Employees who file EEOC complaints sometimes think they are automatically protected from anything that smacks of retaliation. They assume they can get away with almost anything as long as it is related to the EEOC complaint. Such misplaced confidence even leads some to rifle through company files looking for smoking-gun evidence of discrimination.
Bad move. Employers don’t have to put up with such outrageous antics—if they have the right policies in place.
In such cases, it’s perfectly reasonable to enforce workplace rules against copying and disseminating company documents to third parties without permission.
Recent case: Bernadine Vaughn, who is black, worked as a certified nurse’s aide caring for residents with medical problems at a retirement community. Part of her job involved administering medicine and logging to whom and when she issued prescriptions.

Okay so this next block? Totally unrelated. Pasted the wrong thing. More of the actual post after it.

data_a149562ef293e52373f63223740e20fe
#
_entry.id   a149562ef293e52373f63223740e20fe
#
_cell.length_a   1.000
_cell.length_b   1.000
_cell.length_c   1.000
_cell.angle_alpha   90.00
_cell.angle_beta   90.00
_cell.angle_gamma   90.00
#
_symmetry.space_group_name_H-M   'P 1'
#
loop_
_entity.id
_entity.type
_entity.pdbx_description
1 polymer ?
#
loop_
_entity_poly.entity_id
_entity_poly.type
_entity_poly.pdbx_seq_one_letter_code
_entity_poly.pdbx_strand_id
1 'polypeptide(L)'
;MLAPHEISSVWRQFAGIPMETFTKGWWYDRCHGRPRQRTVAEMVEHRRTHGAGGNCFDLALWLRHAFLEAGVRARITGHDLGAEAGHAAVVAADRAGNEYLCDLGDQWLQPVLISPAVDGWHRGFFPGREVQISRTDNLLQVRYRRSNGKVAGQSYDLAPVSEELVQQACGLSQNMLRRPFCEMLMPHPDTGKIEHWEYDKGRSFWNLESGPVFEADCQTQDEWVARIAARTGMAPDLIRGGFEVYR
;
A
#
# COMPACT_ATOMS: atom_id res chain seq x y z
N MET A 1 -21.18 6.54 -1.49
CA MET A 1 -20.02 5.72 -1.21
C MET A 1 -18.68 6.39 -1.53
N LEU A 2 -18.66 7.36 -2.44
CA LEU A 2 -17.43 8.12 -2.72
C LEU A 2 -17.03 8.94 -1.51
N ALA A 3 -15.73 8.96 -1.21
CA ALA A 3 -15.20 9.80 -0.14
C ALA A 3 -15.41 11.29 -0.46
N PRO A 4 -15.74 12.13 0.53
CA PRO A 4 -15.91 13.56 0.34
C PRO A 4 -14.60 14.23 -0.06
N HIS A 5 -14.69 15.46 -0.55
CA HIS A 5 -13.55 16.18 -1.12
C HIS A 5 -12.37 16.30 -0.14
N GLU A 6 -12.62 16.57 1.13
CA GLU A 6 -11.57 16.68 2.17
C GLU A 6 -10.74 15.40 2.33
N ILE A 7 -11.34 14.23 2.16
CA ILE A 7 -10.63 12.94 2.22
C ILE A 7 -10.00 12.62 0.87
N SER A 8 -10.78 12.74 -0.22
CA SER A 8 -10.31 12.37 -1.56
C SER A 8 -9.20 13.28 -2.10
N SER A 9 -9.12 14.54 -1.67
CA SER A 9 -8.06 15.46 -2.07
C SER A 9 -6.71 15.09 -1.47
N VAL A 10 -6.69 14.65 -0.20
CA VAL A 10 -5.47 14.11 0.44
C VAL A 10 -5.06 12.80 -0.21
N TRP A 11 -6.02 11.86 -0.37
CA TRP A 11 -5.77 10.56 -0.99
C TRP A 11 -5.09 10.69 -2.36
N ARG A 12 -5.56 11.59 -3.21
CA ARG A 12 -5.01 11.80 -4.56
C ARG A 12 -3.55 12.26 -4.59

Vaughn filed an EEOC complaint alleging that her employer disciplined her for making mistakes that white employees got away with. Vaughn then made a copy of a medication log allegedly showing that another employee had made similar mistakes. She gave the copy to the EEOC.
When the retirement community found out, it fired her for violating a rule that specifically prohibited copying any medical records and distributing them to third parties.
Vaughn fired back with a retaliation claim.
The 10th Circuit Court of Appeals rejected her claim. It reasoned that the employer had a legitimate reason for its actions: Vaughn’s violation of the rule forbidding employees from copying and disseminating medical records. Vaughn wasn’t able to show that this was just a pretext to get rid of her. The court ruled that filing an EEOC complaint didn’t give Vaughn carte blanche to violate reasonable company rules. (Vaughn v. Epworth Villa, No. 07-6005, 10th Cir., 2008)
Final note: Vaughn’s do-it-yourself behavior sunk her case. She could have asked the EEOC to get the records she copied.
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